Social media posts misidentify Michigan State University shooter
Social media users are claiming that the shooter at Michigan State University's campus on February 13, 2023 was a man named "Lynn Dee Walker" who wrote a threatening Facebook post before opening fire. This is false; the person whose image has been shared online is not the gunman identified by authorities and the supposed Facebook post appears to be a digital fabrication.
"BREAKING: Michigan State University SHOOTING SUSPECT is 21 year old 'Lynn Dee Walker' according to dispatch audio. He is still on the loose and considered armed and dangerous," said a February 13 tweet posted shortly after the shooting. The tweet shared two photos of a white man with a beard and glasses.
A follow-up tweet shared what appeared to be a Facebook post authored that night by the same man saying, "Hope you're ready, MSU. All of you chuds are going to pay. Millions must fucking die." The timestamp on the supposed post is listed as "Today at 6:22pm."
The tweets have since been deleted -- and the Twitter account's handle has since been changed -- but similar posts circulated everywhere from the far-right forum 4chan and the messaging app Telegram to Twitter and Facebook.
The claims even seemed to reach the police, as a dispatcher can be heard on police scanner audio describing a tip that was phoned in on the night of the attack.
"We were sent a picture of a possible accused," the dispatcher says on the recording, which was uploaded to YouTube by the website Factba.se. "It's a white male, glasses, facial hair, made a threat on social media around 6:22, 18:22 today."
But the man described across social media as "Lynn Dee Walker" is not the gunman -- and the menacing Facebook post appears to be a hoax.
Authorities later named the suspected shooter -- who died from a self-inflicted wound after killing three people, wounding five and sending thousands more at the school's Lansing campus seeking shelter -- as 43-year-old Anthony McRae. McRae is Black. His motive remains unknown as of 1500 GMT on February 15.
Posts misidentify shooter
Reverse image searches using Google Lens and the facial recognition website PimEyes revealed the man whose image was erroneously shared online is a Twitter user who posts under the handle "@Logo_Daedalus." Two of the photos now circulating alongside false claims about the shooting were uploaded to that account in April 2020 and October 2020.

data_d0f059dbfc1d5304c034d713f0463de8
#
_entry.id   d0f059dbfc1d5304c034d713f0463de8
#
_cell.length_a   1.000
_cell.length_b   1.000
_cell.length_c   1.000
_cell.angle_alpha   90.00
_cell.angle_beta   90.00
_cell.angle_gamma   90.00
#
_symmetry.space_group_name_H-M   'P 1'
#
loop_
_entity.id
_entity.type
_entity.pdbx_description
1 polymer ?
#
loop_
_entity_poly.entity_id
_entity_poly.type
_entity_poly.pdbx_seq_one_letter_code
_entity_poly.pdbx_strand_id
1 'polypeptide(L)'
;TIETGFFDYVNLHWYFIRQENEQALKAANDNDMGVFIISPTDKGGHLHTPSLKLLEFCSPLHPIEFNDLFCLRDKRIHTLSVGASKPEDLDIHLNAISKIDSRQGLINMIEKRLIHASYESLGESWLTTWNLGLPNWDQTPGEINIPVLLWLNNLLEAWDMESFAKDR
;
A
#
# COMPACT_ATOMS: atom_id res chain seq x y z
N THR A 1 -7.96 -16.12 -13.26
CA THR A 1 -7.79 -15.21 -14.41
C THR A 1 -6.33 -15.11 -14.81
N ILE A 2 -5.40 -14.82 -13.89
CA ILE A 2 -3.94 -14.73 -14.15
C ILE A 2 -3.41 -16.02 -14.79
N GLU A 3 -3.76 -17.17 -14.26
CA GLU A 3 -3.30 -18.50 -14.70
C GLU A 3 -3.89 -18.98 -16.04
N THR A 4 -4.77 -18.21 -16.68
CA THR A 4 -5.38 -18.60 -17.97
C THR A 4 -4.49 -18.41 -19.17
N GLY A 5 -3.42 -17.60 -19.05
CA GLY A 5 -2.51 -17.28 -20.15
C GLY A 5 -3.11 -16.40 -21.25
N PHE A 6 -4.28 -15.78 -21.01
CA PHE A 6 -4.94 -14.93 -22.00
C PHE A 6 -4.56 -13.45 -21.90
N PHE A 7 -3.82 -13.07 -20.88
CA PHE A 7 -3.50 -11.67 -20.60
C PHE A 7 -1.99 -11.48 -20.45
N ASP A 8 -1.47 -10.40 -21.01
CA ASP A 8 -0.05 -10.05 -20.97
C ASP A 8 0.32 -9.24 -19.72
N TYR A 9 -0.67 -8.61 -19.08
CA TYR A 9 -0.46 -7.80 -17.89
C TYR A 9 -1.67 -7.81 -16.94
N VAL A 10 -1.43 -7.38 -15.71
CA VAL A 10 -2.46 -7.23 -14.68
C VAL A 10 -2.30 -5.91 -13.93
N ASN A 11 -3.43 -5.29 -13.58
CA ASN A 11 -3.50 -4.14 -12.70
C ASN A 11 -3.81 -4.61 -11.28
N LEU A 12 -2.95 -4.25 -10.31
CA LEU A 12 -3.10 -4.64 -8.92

The same account denied involvement in the shooting on February 13, 2023.
"I am at my house in western massachusetts reading with my wife, if you see literally anybody spreading this shit, please get them to delete it," the account said in one of several tweets posted as social media users blamed him for the situation hundreds of miles away in Michigan.
In another tweet the next day, the account owner said he had been "falsely claimed to be a mass shooter."
AFP reached out with Twitter direct messages and through an email on the poster's website, but no response was forthcoming.
In previous tweets, however, he has said his first name is Cameron. He identified himself to the Associated Press as a Massachusetts writer named Cameron Fuller.
Account behind hoax admits to 'photoshop'
The name "Lynn Dee Walker" appears to be a moniker based on an internet meme, and the Facebook post using the "@Logo_Daedalus" account owner's image appears to be a hoax.
AFP found no such profile or post on Facebook.
In a series of tweets, the Twitter user who appears to have first posted Fuller's pictures has taken public credit for instigating the false rumors, saying the supposed Facebook post was a "photoshop meme" that used a fictitious name, and that it was "supposed to be an inside joke" but "went way out of proportion."
"Journalists are so intelligent, they can prove that Lynn Dee Walker was not infact the shooter, but actually a guy on Twitter," the poster wrote in one such tweet. "His name means nothing, definitely not a pun for Lindy Walker."
In response to one tweet from the "@Logo_Daedalus" account, the poster wrote: "I thought it wouldn't blow up but apparently it did and normies took it seriously."
Some others who repeated the hoax across social media have also walked back their claims or admitted to being duped.
AFP reached out to the Michigan State University Department of Police and Public Safety, but no response was forthcoming.
AFP has in the past debunked other posts misidentifying different mass shooters, including here.